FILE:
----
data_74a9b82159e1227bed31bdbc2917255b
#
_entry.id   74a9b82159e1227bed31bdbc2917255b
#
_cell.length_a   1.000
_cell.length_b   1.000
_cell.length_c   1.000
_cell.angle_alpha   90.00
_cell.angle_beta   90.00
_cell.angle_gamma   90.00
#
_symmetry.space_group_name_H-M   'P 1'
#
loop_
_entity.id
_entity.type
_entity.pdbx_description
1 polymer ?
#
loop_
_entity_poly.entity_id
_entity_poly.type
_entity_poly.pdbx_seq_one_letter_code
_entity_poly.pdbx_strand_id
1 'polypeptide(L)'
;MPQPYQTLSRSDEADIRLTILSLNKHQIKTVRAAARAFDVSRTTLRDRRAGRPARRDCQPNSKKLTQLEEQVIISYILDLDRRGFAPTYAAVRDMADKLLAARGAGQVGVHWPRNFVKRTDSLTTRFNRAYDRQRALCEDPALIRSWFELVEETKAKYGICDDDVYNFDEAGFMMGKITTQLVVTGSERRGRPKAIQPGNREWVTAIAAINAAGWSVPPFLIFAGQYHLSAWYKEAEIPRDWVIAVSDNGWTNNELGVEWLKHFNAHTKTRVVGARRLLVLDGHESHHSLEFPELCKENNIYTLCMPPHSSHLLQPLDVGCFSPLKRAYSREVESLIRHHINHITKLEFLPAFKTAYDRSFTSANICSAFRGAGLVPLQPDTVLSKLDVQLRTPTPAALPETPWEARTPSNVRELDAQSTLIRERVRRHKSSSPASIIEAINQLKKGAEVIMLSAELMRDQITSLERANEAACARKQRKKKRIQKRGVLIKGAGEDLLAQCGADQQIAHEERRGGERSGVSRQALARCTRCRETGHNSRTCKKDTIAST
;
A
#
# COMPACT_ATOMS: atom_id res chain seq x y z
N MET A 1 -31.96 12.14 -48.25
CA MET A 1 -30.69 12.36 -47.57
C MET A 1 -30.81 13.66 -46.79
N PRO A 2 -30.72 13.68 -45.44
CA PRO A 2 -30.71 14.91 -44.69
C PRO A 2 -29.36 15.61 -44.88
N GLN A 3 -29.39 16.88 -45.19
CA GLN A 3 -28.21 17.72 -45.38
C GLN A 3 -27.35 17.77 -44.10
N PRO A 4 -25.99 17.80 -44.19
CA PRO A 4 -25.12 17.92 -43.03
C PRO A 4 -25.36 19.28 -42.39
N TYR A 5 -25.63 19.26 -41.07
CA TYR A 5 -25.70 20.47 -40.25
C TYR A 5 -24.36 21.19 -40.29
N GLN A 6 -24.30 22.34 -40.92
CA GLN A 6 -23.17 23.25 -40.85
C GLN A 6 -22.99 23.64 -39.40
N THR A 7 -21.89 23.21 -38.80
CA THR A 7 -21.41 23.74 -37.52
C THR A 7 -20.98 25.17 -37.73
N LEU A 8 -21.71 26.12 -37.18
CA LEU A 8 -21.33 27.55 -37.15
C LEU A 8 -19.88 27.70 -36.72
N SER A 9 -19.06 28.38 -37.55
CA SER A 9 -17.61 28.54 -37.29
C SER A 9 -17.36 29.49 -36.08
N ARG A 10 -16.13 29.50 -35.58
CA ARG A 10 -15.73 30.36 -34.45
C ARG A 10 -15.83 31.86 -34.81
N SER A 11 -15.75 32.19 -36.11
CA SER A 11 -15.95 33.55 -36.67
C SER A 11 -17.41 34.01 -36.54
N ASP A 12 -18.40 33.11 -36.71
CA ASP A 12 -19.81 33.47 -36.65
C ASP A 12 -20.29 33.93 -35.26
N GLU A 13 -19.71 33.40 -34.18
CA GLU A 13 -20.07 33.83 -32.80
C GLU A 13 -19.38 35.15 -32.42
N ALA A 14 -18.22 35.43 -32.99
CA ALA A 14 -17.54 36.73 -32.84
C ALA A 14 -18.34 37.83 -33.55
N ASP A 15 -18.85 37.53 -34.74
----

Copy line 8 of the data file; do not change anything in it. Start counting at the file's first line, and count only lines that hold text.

_cell.angle_alpha   90.00